Understanding how the lender calculates an adjustable rate mortgage (ARM) is important when considering a home loan. Lenders use various methods to calculate the amount of interest that’s paid by the homeowner. The meth od that the mortgage server uses can have a substantial impact on the future monthly payments. The interest rate on an ARM is calculated using an index and a margin.
The Adjustable Rate Mortgage Index
The index is one part that lenders use to figure the monthly interest mortgage payment on an ARM. There are several more common indexes that lenders use to calculate the interest payment. The more common indexes are the:
- London Interbank Offered Rate (LIBOR)
- Constant Maturity Treasury Securities (CMT)
- Cost of Funds Index (COFI)
The Adjustable Rate Mortgage Margin
The margin is the other part that lenders use to figure the monthly interest mortgage payment on an ARM. The margin is somewhat of an arbitrary figure that can vary from one mortgage server to another. The margin, unlike the index, usually stays consistent for the life of the
Adding the index to the margin determines the monthly interest rate percentage for an adjustable rate mortgage. Together with the principle payment (not applicable on an interest only ARM) make up the monthly mortgage payment.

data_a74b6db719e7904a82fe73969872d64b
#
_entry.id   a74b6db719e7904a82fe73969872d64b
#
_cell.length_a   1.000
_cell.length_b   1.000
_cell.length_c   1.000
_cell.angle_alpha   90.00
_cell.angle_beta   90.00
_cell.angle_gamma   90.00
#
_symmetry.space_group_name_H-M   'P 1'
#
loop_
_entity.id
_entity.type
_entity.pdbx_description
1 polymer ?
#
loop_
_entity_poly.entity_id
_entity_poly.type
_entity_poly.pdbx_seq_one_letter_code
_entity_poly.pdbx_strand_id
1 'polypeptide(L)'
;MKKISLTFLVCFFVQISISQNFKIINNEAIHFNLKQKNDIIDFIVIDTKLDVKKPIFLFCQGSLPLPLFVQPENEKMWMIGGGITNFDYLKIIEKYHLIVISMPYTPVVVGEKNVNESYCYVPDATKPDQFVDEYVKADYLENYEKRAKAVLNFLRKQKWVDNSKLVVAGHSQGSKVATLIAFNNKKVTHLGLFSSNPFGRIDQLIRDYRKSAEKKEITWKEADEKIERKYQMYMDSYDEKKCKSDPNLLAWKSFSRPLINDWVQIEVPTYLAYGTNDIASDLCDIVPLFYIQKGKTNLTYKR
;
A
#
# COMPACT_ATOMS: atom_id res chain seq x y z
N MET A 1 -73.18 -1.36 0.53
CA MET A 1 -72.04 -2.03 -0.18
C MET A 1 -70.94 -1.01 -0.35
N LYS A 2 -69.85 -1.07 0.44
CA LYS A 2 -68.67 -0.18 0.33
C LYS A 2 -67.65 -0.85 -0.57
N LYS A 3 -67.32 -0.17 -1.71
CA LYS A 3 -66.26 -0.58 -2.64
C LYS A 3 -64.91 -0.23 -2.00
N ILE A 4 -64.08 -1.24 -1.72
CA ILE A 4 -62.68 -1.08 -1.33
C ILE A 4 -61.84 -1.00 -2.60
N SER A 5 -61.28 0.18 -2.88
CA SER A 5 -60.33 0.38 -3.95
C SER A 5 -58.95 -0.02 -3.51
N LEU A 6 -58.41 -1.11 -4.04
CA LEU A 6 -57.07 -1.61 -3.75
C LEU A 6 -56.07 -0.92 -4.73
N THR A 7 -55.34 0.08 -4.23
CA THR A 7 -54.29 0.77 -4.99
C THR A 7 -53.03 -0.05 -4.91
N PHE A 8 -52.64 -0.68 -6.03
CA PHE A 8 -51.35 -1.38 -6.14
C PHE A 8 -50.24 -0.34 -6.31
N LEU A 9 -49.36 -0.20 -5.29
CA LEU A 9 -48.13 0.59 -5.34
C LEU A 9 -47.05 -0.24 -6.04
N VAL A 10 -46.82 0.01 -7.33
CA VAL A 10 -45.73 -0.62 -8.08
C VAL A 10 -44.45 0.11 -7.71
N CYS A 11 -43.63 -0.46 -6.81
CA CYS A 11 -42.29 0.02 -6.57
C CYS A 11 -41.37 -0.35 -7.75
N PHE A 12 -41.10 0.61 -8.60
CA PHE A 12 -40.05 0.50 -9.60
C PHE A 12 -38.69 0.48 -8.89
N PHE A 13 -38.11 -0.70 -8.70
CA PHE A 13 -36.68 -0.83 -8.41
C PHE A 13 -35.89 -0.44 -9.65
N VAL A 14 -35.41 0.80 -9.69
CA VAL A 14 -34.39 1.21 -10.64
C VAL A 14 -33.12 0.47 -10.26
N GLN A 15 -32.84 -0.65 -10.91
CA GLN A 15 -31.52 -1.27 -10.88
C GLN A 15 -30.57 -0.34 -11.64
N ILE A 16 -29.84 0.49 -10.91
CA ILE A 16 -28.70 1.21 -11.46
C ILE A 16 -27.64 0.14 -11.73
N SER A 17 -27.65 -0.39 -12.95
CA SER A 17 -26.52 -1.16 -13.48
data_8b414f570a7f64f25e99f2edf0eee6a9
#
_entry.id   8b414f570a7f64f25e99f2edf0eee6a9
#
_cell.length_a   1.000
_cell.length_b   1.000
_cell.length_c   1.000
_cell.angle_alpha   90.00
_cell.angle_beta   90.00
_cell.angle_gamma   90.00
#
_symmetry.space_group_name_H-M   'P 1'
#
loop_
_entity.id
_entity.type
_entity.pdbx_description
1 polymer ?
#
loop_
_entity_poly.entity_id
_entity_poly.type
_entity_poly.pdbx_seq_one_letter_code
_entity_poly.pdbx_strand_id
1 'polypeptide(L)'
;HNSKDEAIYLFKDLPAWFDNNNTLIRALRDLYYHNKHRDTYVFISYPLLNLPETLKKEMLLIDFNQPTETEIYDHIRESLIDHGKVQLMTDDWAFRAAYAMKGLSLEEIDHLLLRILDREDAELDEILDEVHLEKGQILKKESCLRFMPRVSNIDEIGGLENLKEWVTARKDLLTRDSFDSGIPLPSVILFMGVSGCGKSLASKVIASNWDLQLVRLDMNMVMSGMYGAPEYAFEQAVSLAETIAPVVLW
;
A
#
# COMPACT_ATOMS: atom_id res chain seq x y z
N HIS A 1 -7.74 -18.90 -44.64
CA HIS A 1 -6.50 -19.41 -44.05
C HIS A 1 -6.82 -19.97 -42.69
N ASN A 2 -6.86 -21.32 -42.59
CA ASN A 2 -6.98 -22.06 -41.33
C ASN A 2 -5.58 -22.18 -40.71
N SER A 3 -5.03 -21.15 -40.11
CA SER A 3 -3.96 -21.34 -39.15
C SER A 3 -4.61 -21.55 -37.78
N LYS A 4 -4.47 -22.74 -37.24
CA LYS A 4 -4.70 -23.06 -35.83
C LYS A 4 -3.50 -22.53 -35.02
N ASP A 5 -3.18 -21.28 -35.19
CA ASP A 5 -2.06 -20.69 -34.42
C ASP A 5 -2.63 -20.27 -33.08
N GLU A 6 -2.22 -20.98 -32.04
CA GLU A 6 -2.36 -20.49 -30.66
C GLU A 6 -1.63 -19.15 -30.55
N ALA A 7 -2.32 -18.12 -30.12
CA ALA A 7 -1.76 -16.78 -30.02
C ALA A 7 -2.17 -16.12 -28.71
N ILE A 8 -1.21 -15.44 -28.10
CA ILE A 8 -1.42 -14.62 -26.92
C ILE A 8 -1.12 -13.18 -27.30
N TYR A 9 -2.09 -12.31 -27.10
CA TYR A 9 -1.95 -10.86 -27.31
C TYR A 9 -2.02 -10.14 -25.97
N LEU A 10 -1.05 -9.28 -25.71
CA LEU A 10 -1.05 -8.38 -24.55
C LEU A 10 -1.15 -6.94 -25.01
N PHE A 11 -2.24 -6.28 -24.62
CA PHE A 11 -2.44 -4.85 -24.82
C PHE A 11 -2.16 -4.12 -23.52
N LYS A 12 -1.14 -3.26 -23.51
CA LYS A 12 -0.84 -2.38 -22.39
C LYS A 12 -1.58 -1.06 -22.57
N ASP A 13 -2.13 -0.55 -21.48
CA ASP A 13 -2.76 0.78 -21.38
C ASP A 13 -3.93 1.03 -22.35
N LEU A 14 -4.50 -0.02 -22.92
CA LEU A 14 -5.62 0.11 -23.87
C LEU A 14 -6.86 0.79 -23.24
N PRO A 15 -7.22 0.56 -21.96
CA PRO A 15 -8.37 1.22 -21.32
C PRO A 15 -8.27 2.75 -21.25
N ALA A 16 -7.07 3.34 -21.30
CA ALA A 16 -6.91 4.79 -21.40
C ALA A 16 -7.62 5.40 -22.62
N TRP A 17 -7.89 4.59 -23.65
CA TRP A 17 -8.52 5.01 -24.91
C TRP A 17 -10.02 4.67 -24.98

- + margin
- + principal (if applicable)
- = monthly payment
Interest Rate Cap on an Adjustable Rate Mortgage Payment
The interest rate cap puts a maximum limit on the amount of interest that can be charged. There are two considerations for an interest rate cap.
- periodic adjustment cap
- lifetime cap
There are different types of adjustable rate mortgages that can also have an affect on the monthly payments. There are also payment option ARMs that could create negative amortization where unpaid principal is added to monthly future payments. When considering an ARM, it’s best to look at all the options. It’s also important to compare index and margin rates when shopping lenders.